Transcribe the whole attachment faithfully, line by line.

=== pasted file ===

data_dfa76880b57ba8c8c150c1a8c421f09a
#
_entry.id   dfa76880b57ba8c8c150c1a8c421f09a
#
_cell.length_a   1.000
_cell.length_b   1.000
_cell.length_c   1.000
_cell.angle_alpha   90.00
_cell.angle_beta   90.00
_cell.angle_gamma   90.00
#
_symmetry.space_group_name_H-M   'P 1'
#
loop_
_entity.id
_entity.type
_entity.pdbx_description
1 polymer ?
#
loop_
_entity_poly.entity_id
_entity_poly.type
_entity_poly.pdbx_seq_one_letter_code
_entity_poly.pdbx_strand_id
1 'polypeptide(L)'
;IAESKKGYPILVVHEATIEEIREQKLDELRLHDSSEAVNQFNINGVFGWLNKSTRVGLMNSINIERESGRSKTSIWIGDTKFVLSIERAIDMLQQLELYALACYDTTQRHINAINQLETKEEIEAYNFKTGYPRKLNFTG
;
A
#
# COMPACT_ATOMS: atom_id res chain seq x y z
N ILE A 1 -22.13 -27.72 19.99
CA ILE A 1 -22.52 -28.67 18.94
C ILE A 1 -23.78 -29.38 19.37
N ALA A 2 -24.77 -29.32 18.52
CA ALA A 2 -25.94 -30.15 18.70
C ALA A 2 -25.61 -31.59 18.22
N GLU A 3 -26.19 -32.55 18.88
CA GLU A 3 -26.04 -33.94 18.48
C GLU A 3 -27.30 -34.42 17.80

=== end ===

data_dfa76880b57ba8c8c150c1a8c421f09a
#
_entry.id   dfa76880b57ba8c8c150c1a8c421f09a
#
_cell.length_a   1.000
_cell.length_b   1.000
_cell.length_c   1.000
_cell.angle_alpha   90.00
_cell.angle_beta   90.00
_cell.angle_gamma   90.00
#
_symmetry.space_group_name_H-M   'P 1'
#
loop_
_entity.id
_entity.type
_entity.pdbx_description
1 polymer ?
#
loop_
_entity_poly.entity_id
_entity_poly.type
_entity_poly.pdbx_seq_one_letter_code
_entity_poly.pdbx_strand_id
1 'polypeptide(L)'
;IAESKKGYPILVVHEATIEEIREQKLDELRLHDSSEAVNQFNINGVFGWLNKSTRVGLMNSINIERESGRSKTSIWIGDTKFVLSIERAIDMLQQLELYALACYDTTQRHINAINQLETKEEIEAYNFKTGYPRKLNFTG
;
A
#
# COMPACT_ATOMS: atom_id res chain seq x y z
N ILE A 1 -22.13 -27.72 19.99
CA ILE A 1 -22.52 -28.67 18.94
C ILE A 1 -23.78 -29.38 19.37
N ALA A 2 -24.77 -29.32 18.52
CA ALA A 2 -25.94 -30.15 18.70
C ALA A 2 -25.61 -31.59 18.22
N GLU A 3 -26.19 -32.55 18.88
CA GLU A 3 -26.04 -33.94 18.48
C GLU A 3 -27.30 -34.42 17.80